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Finding Our Power Together: Working with Indigenous Youth and Children during COVID-19

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... The diversity within the current sample prompted the decision to collapse across racialized groups, which may have concealed differences. Future work is needed to focus on subgroups of racialized youth who may experience unique challenges in terms of racism associated with COVID-19, such as Asian youth (Nguyen et al., 2020), or disproportionate surveillance, such as Black or Indigenous youth (Evans & Francis, 2020;Ineese-Nash, 2020). Finally, latent profile membership did not vary according to gender minority status. ...
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Introduction Adolescents typically spend decreasing amounts of time with family members, but the COVID-19 pandemic changed this pattern for many youth. The objective of the current study was to better understand adolescents’ perceived change in family relationship quality, and how these perceptions were related to psychosocial functioning during the COVID-19 pandemic, accounting for more traditional measures of family relationship quality. Understanding how adolescents perceived change in relationship quality with family members during the pandemic offers novel insight into adolescents’ relationships with their families and psychosocial functioning during this period. Method A sample of Canadian adolescents (N = 605, ages 14 to 18, 53% girls), was employed to examine patterns of adolescents’ perceived change in relationship quality with parents and siblings since the start of the pandemic, accounting for relationship quality, pandemic-related characteristics, and demographic variables. Results Four latent profiles were identified: youth who perceived (1) low change, (2) improvement only, (3) moderate instability and (4) high instability in relationship quality. Higher perceived instability was associated with poorer functioning, with youth who reported only improvement reporting the highest overall level of functioning. Conclusions Adolescent perceptions of change in relationship quality were heterogeneous, and contribute to psychosocial functioning over and above their general evaluations of relationship quality. In particular, youth who perceive considerable change in their relationships with siblings and parents may require additional support in response to the COVID-19 pandemic.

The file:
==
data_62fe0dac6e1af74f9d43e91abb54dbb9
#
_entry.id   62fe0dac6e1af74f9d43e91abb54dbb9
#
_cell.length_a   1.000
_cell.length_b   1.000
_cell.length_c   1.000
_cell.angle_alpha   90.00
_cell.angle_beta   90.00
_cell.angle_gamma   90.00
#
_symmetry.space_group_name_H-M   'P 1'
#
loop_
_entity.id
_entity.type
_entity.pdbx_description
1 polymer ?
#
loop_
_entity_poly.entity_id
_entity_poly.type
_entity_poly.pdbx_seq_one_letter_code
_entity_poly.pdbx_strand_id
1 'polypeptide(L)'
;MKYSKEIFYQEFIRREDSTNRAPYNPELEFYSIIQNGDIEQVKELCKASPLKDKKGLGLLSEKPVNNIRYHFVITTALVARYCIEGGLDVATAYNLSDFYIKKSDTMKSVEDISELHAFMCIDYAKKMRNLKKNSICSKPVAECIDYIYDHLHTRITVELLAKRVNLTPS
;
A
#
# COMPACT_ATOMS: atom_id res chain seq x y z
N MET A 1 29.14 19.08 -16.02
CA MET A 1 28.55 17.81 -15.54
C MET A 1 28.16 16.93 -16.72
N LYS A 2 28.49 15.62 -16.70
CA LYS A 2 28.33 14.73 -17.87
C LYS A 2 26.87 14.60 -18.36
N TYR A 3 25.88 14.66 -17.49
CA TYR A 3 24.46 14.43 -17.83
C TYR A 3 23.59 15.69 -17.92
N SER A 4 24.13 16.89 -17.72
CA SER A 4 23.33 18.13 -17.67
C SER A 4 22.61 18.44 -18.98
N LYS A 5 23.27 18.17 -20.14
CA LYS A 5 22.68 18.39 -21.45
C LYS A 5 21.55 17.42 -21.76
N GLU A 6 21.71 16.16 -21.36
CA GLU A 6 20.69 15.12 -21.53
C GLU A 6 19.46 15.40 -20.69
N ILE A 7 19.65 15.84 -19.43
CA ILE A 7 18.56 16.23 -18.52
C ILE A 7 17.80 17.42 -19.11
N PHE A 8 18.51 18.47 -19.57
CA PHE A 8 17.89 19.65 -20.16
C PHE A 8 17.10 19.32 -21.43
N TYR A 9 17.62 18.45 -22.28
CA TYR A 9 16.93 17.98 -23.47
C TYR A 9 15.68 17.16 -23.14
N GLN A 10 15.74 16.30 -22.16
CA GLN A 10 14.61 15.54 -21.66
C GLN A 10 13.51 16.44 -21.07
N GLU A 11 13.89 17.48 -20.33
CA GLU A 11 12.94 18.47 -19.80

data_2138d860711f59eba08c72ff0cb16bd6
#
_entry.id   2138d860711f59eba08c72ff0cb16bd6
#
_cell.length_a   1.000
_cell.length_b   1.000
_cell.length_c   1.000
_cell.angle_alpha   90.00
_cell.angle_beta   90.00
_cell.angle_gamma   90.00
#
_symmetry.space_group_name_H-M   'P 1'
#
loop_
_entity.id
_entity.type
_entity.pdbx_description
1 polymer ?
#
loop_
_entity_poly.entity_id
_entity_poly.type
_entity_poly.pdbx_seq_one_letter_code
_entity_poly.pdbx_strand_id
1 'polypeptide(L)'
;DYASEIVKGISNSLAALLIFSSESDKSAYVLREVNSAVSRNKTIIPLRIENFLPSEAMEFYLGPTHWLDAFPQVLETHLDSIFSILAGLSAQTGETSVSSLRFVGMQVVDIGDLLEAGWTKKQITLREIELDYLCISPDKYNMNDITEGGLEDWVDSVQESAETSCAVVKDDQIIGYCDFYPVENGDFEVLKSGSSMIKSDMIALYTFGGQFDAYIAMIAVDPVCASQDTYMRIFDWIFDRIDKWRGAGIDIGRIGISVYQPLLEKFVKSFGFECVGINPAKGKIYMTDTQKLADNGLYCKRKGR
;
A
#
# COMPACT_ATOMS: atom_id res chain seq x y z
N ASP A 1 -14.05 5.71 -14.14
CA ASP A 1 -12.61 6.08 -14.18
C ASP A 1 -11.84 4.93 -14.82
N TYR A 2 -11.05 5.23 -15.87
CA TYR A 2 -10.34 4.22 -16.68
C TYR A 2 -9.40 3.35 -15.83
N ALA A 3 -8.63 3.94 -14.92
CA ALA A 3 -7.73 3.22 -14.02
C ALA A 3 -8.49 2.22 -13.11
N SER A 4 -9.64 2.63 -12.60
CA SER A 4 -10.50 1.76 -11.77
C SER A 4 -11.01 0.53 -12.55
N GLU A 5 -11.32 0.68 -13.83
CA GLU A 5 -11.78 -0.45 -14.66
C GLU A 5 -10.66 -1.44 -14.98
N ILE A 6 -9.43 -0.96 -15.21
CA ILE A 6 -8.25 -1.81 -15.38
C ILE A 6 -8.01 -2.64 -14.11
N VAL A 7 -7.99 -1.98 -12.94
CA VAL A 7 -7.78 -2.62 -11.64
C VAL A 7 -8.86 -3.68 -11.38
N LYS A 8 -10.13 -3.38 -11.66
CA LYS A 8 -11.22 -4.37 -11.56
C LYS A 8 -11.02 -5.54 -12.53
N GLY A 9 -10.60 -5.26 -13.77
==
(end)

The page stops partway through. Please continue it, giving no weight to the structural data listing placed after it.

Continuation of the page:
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Aboriginal children's well-being is vital to the health and success of our future nations. Addressing persistent and current Aboriginal health inequities requires considering both the contexts in which disparities exist and innovative and culturally appropriate means of rectifying those inequities. The present article contextualizes Aboriginal children's health disparities, considers 'determinants' of health as opposed to biomedical explanations of ill health and concludes with ways to intervene in health inequities. Aboriginal children experience a greater burden of ill health compared with other children in Canada, and these health inequities have persisted for too long. A change that will impact individuals, communities and nations, a change that will last beyond seven generations, is required. Applying a social determinants of health framework to health inequities experienced by Aboriginal children can create that change.